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International Society For Minimally Invasive Cardiothoracic Surgery

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Aortic Valve Replacement Trough Right Minitoracotomy - The Alternative For Tavi And Sternotomy Avr In High Risk Patients
Anna Kwiecien, Tomasz Hrapkowicz, Michał Kręt, Jan Głowacki, Jerzy Foremny, Michał O. Zembala.
Silesian Center for Heart Disease, Zabrze, Poland.

Introduction
Minimally invasive aortic valve implantation without sternotomy is an alternative to classic cardiac surgery and for TAVI, especially for procedures high-risk patients. In this study, we present preliminary results and discuss the most important aspects and pitfalls of the learning curve of MT-AVR.
Material
In the period of two years (2018-2019), 25 aortic valve replacement procedures trough out minitoracotomy (MT-AVR) were performed in our center. Among the operated patients were 13 women (52%), the age of the patients ranged from 43-77 years (average 63 +/- 8) and BMI 22 - 47 (22 +/- 5.9), of which 50% of patients belonged to the group of obese patients. EuroSCORE operational risk was 4.3% (+/- 2).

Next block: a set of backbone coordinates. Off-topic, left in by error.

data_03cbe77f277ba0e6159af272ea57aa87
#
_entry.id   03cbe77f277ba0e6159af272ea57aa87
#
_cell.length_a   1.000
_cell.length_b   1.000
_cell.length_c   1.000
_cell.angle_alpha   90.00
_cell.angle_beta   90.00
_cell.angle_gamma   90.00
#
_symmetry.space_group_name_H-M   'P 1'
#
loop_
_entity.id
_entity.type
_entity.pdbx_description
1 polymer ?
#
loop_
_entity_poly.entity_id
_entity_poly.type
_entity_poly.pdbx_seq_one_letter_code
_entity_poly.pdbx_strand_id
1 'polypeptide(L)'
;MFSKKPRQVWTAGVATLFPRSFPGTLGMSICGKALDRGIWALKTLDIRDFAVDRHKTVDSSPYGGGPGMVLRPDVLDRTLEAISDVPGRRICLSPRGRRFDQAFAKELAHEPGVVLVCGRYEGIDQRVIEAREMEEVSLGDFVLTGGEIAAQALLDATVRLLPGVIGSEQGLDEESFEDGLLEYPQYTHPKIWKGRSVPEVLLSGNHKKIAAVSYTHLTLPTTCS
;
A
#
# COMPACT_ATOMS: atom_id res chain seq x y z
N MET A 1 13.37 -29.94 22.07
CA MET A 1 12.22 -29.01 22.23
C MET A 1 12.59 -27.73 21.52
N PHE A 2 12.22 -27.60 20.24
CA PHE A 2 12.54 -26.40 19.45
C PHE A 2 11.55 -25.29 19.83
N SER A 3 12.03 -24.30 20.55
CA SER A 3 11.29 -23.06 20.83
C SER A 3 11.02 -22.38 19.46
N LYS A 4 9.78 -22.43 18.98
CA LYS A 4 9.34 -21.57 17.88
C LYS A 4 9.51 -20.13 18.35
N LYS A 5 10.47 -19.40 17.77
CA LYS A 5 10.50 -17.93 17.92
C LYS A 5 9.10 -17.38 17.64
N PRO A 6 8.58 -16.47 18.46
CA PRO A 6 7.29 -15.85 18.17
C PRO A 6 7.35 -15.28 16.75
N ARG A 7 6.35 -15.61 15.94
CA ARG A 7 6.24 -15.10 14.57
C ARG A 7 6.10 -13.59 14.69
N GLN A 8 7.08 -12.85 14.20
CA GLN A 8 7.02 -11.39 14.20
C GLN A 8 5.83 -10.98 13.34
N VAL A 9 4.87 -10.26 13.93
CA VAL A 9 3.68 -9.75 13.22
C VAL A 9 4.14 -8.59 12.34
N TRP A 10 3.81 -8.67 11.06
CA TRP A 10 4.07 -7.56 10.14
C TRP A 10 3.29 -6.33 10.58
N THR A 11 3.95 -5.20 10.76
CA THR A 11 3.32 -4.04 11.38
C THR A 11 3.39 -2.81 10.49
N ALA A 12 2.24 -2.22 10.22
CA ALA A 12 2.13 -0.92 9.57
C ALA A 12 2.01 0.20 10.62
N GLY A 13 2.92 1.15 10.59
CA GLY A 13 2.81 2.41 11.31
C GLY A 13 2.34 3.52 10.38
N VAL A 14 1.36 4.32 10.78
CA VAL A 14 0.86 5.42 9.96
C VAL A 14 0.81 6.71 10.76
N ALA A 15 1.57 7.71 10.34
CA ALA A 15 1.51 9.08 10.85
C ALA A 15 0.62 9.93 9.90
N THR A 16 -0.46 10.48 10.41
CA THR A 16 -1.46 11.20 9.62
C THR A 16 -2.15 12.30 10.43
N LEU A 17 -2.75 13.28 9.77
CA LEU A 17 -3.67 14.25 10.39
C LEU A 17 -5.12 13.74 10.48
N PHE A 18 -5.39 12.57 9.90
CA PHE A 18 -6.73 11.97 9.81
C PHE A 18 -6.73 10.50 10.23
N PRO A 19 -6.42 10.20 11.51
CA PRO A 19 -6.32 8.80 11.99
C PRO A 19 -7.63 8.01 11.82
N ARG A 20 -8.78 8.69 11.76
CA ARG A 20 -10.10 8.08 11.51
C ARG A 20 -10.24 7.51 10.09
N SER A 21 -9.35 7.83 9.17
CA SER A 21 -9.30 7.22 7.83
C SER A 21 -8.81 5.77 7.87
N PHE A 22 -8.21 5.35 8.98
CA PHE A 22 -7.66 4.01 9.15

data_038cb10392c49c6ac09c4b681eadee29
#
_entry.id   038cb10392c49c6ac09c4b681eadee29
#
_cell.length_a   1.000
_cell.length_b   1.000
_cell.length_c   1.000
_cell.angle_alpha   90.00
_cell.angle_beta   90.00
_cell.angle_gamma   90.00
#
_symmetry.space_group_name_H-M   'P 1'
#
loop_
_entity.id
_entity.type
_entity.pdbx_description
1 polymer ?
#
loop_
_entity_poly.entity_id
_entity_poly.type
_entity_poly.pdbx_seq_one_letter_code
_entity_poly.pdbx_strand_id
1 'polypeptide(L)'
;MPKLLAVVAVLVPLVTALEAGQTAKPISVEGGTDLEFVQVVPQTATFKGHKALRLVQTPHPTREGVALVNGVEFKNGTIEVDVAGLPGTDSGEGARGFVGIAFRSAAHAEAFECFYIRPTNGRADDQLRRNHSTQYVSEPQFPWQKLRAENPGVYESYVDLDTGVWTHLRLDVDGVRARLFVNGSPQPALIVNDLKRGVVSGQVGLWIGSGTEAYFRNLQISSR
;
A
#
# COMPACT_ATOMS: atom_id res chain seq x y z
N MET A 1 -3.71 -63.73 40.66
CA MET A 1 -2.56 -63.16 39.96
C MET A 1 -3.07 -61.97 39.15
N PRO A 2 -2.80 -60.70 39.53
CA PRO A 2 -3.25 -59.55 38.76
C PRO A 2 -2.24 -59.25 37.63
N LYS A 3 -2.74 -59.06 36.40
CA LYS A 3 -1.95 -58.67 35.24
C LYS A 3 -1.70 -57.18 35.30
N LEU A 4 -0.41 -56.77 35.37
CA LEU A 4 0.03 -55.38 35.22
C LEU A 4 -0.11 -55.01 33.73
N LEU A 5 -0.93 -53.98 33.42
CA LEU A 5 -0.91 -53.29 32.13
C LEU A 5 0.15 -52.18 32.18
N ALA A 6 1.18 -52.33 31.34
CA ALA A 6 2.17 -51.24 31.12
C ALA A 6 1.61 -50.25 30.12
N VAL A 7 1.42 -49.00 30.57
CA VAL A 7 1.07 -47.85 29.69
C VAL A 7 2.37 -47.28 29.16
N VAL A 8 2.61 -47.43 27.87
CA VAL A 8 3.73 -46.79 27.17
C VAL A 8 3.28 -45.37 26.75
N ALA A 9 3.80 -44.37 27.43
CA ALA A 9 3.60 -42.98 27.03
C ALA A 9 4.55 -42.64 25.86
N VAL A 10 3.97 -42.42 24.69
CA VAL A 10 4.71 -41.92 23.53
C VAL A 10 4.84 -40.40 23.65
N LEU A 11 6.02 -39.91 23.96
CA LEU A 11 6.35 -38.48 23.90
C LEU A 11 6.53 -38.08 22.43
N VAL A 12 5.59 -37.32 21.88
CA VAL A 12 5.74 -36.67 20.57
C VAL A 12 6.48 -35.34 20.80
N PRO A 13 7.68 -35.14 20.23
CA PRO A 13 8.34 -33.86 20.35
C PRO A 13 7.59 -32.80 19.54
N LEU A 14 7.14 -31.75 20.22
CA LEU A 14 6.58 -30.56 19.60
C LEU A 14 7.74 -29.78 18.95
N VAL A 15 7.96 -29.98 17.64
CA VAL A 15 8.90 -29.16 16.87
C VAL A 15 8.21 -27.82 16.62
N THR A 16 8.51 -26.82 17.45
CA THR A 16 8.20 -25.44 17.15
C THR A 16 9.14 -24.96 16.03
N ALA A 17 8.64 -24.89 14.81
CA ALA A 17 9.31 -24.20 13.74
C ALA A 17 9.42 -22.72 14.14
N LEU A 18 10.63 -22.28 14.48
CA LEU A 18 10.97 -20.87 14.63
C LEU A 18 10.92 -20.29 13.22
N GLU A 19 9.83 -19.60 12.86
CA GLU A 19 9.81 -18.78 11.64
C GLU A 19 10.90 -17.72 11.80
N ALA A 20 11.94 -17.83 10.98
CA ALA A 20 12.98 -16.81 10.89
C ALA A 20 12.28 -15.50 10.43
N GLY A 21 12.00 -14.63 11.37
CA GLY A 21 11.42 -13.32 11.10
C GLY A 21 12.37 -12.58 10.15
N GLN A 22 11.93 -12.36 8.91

Results
Aortic valve replacement was performed via II or III intercostal space ( 4 - 5 cm skin incision) using extracorporeal circulation by cannulation of the femoral artery and vein. Aortic valve prostheses (64% biological prosthesis) were implanted using a semi-continuous suture method. In all patients del Nido cardioplegia protocol was used. Median extracorporeal circulation time was 150 minutes and aortic clamp - 106 minutes. There was no patient death, one patient required reoperation due to perivalvular leak and one due to increased postoperative drainage. The mean postoperative drainage was 280ml. During early postoperative period 5 patients needed the norepinephrine infusion to maintain arterial pressure, however any patients needed other catecholamines. The average length of stay in the ward was 5.1 (+/- 1.6) days.
Conclusions
Aortic valve replacement procedures through minithoracotomy are procedures with a higher degree of difficulty than other minimally invasive approaches. Appropriate selection of patients allows this type of intervention to be carried out on patients in whom classic surgery may be associated with sternum incision dependet complications (e.g. BMI 47). The longer circulatory and aortic cross clamp time in our preliminary material is certainly related to the learning curve, however, it does not affects the early results.


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